However, once I’d finished staring open mouthed at what Coach had in store, I was kind of excited for the challenge. What better way to get back into working out after some time away than by the physical equivalent of flooding therapy. Here’s what Week 15 looks like:
Day 1: Kentauros, 2x Metis Day 2: Hermes, 2x Morpheus Day 3: Hades, Hermes Day 4: Uranus, Hades Day 5: 3x Metis, 25 Pullups, 25 Pullups, 25 Burpees, 25 Burpees Day 6: 2x Krios, 100 Burpees, 100 Burpees Day 7: 3x Krios, 100 Burpees, 50 Squats, 25 High Jumps, 25 High Jumps
First things first, this is way more work-outs than I’ve ever done in my life, ever.
Secondly, all those pull-ups (there are pull-ups in the workouts too), are going to be hard. I can’t really done any pull-ups at all. So far, I can only do jumping pull-ups. So I’m not sure how that’s going to do.
But before we get into Hell Week (I’ve already done Day 1 and 2 at the time of writing), I want to talk about a few other things.
I’ve touched on this before, but I think that for me, and probably for many of you, alcohol is the most significant factor in weight loss/gain. When I look back at photos of myself during Dry January, I hadn’t really realised how much it had an effect on visible body fat around my belly. And now, after a couple of months of fairly regular beer drinking, I’ve definitely brought back the beer belly, which was the entire reason to star this whole thing in the first place.
I’ve noticed that Joe Wicks (The Body Coach) says that he only “gets boozy” twice a month, and when he does, he drinks gin and tonic. Far less fatty than beers. I’m kind of kicking myself that I drank so much over the last couple of months as I’d love to be entering Week 15 with a proper transformation photo. That will have to wait.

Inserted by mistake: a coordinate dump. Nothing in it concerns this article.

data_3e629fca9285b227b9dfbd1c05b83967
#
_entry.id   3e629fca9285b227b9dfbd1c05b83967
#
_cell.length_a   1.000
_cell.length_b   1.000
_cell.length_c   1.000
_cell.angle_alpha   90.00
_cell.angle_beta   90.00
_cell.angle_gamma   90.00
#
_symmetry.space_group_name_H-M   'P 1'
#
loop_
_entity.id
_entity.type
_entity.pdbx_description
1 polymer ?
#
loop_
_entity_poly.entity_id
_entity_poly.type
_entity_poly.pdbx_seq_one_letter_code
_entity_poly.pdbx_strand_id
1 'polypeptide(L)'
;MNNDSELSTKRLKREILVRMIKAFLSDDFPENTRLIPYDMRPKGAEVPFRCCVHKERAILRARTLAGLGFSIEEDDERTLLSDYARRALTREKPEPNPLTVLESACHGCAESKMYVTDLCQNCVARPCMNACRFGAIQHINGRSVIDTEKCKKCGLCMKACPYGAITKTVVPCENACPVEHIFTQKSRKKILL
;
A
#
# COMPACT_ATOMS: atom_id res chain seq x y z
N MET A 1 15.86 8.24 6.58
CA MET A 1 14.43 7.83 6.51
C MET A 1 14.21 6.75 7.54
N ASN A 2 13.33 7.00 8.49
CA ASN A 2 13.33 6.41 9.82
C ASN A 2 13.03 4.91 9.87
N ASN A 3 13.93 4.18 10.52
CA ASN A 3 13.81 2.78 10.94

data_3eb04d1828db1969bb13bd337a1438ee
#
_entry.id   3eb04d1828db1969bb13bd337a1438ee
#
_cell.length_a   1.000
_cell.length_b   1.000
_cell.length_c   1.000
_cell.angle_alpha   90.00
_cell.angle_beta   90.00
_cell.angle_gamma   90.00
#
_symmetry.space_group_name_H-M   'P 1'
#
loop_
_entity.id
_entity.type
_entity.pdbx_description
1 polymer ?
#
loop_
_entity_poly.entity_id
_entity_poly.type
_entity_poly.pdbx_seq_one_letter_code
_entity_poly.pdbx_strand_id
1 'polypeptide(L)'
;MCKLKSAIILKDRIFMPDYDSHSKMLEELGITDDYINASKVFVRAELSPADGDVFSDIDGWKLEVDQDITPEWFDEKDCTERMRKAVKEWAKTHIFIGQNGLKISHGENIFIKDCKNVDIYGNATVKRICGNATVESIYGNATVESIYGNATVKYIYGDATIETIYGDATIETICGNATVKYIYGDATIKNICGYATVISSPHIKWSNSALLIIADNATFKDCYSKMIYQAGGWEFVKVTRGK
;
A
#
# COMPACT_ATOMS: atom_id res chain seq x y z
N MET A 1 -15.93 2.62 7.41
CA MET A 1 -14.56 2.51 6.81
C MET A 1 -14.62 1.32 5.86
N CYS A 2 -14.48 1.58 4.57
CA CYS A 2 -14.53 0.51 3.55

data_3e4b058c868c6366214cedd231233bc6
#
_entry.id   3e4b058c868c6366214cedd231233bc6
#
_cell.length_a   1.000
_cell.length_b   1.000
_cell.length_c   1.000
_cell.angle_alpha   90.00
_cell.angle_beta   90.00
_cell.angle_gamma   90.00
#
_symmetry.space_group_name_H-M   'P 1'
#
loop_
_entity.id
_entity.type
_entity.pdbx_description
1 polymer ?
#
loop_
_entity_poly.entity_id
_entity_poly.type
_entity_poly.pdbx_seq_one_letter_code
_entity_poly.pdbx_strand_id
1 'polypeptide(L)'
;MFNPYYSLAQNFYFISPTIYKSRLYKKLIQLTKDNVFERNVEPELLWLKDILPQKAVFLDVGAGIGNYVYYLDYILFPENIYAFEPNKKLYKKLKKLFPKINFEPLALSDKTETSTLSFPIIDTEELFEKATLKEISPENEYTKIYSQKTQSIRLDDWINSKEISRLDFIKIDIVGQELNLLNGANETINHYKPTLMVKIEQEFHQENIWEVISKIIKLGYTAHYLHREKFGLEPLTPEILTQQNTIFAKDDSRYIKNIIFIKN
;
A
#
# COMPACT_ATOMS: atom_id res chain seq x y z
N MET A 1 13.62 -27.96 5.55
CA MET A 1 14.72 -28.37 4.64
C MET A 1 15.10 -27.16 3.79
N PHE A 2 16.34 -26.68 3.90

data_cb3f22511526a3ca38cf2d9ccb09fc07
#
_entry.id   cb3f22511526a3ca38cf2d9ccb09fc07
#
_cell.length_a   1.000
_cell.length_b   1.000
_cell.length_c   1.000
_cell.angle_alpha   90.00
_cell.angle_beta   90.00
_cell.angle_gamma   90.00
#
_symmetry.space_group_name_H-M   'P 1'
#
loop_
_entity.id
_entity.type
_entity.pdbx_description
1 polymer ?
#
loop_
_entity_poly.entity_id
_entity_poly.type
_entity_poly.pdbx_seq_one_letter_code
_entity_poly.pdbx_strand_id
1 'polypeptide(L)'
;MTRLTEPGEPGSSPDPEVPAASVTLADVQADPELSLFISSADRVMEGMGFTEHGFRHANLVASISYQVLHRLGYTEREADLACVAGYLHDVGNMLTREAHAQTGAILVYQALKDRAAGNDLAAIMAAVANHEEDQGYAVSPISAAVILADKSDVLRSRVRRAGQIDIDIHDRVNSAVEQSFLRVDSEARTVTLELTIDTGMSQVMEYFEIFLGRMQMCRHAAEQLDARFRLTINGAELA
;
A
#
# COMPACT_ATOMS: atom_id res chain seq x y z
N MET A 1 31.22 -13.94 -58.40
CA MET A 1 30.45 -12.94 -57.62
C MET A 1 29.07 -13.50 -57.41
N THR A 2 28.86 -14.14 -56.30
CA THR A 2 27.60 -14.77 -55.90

Here we are in HELL WEEK. Yesterday was a bank holiday. I was exhausted from a long weekend, but forced myself to do the two workouts in the evening, and was very glad I did afterwards.
Kentauros was as appalling as ever. I really fucking hate that workout. But I beat my PB by about 4 minutes. I was a dreadful sweaty mess at the end though. And then I did 2x Metis, which was FINE, but didn’t beat my PB because I’d already done about a million burpees and my poor body wouldn’t let me go any faster.
Then this morning I woke up early and took advantage of a bright, sunny day to go to my local basketball court. I always feel a little self-conscious working out outdoors, but it was early and there was no one around. I actually quite enjoyed it. Hermes is a dream. It’s probably one of my favourite workouts because you get those little rests. And then 2x Morpheus was harder than I thought it would be, but not too bad. I beat my PB on Hermes but not on Morpheus, a pattern I reckon will continue throughout the week.
Tonight I have a work do, but I’m not going to drink, and then I’m going to get up early again tomorrow to do Day 3.
I’m determined to do this properly (i.e. not have any gaps), but I think good sleep and the right food is crucial to me being able to do this. Keep it here, folks, and thanks for reading!